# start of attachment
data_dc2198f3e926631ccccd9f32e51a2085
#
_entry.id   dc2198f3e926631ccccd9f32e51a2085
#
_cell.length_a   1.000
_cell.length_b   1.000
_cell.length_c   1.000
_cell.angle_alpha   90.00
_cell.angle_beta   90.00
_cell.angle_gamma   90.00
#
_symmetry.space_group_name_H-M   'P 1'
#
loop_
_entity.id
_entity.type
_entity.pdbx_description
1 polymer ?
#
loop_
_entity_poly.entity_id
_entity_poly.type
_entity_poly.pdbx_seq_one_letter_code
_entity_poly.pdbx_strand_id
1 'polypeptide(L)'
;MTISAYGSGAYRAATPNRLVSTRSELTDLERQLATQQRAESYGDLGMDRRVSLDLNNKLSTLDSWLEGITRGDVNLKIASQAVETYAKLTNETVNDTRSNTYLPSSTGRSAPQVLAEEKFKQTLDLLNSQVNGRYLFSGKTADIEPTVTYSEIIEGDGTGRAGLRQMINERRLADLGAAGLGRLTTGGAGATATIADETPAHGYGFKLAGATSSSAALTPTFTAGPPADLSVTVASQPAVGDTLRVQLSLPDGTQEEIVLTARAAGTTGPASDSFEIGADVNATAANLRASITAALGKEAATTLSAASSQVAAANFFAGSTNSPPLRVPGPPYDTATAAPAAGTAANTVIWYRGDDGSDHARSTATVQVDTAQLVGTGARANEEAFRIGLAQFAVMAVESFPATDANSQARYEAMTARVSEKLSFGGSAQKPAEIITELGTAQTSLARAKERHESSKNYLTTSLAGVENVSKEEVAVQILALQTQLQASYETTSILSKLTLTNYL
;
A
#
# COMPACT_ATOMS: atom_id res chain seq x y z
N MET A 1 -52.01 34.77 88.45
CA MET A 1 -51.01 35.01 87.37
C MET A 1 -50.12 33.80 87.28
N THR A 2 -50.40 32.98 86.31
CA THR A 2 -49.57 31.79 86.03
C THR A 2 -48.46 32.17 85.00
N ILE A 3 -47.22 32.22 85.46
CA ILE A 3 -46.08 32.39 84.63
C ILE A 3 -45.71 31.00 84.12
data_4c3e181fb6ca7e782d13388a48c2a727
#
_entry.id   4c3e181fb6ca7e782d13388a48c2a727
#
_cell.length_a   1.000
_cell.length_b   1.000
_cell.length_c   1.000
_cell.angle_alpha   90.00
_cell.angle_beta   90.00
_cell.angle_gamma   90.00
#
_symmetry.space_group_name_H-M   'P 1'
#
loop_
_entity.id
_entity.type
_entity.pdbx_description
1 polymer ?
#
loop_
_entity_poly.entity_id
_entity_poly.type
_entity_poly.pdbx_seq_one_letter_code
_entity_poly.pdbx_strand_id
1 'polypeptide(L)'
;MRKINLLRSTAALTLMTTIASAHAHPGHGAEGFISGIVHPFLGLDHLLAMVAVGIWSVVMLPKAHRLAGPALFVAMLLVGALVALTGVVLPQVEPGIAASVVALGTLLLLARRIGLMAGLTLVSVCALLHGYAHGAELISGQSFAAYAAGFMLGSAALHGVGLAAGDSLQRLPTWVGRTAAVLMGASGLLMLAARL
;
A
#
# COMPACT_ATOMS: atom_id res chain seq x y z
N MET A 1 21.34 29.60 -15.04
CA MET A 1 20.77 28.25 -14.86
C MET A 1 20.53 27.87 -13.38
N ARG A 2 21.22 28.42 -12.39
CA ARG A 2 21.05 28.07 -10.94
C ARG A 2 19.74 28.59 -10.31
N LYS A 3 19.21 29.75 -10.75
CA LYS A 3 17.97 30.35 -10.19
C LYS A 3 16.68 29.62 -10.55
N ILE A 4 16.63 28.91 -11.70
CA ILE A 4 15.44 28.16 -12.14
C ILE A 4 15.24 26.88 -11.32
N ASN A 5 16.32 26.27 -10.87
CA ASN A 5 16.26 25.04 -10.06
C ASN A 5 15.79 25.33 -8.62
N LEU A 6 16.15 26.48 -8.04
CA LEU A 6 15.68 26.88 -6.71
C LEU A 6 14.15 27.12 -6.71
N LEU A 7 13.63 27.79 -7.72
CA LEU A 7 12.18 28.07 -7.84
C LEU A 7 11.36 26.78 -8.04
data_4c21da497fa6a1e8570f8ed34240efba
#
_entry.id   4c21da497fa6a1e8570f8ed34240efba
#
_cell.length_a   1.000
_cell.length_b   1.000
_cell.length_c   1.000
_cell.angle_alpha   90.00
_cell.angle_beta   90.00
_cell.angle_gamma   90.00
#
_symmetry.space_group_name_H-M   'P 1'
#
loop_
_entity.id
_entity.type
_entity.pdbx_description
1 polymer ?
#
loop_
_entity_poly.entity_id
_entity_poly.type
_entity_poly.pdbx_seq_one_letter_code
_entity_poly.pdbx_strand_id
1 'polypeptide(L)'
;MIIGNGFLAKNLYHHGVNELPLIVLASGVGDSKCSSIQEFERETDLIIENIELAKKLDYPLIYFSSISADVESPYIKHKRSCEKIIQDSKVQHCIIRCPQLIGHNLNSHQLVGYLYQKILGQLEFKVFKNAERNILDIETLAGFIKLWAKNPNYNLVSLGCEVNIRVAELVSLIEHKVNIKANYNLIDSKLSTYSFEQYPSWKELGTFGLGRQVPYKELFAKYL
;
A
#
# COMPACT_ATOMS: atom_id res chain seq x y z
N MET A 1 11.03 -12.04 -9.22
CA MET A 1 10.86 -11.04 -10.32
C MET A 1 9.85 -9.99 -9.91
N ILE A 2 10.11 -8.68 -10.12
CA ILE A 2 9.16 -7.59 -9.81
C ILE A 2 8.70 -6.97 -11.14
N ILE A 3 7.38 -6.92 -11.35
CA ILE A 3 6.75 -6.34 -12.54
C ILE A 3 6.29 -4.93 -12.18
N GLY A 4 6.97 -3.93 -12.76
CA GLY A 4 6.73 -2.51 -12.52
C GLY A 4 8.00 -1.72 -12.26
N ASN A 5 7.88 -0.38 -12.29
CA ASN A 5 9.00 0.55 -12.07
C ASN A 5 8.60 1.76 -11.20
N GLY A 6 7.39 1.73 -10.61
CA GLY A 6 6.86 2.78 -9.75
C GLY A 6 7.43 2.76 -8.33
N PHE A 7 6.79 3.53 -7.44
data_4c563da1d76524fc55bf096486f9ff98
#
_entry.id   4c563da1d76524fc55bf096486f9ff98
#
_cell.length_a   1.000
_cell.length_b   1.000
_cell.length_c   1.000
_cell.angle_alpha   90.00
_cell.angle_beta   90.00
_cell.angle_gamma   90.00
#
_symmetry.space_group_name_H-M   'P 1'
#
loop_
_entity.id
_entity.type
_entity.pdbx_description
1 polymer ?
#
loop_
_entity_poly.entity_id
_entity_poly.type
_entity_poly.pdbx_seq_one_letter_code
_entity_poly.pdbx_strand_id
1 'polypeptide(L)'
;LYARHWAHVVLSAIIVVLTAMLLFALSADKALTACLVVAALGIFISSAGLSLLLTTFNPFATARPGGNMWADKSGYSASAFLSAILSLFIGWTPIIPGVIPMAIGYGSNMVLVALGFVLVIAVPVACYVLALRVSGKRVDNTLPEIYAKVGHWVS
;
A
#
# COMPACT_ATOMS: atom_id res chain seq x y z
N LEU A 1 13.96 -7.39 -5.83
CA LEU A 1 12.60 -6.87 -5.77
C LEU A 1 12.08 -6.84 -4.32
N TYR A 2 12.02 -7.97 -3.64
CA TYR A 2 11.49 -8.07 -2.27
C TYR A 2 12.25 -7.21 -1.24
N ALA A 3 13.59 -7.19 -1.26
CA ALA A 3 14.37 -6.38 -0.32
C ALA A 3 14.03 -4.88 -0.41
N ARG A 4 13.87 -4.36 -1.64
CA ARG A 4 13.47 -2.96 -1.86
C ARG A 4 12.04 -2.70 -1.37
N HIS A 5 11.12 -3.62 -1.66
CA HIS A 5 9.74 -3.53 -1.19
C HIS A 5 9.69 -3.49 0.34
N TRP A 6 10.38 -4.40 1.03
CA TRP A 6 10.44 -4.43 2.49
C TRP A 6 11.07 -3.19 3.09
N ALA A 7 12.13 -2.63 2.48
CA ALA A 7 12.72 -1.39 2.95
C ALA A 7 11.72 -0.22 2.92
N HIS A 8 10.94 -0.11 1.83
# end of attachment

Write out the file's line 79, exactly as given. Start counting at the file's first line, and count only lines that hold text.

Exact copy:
N ILE A 4 16.63 28.91 -11.70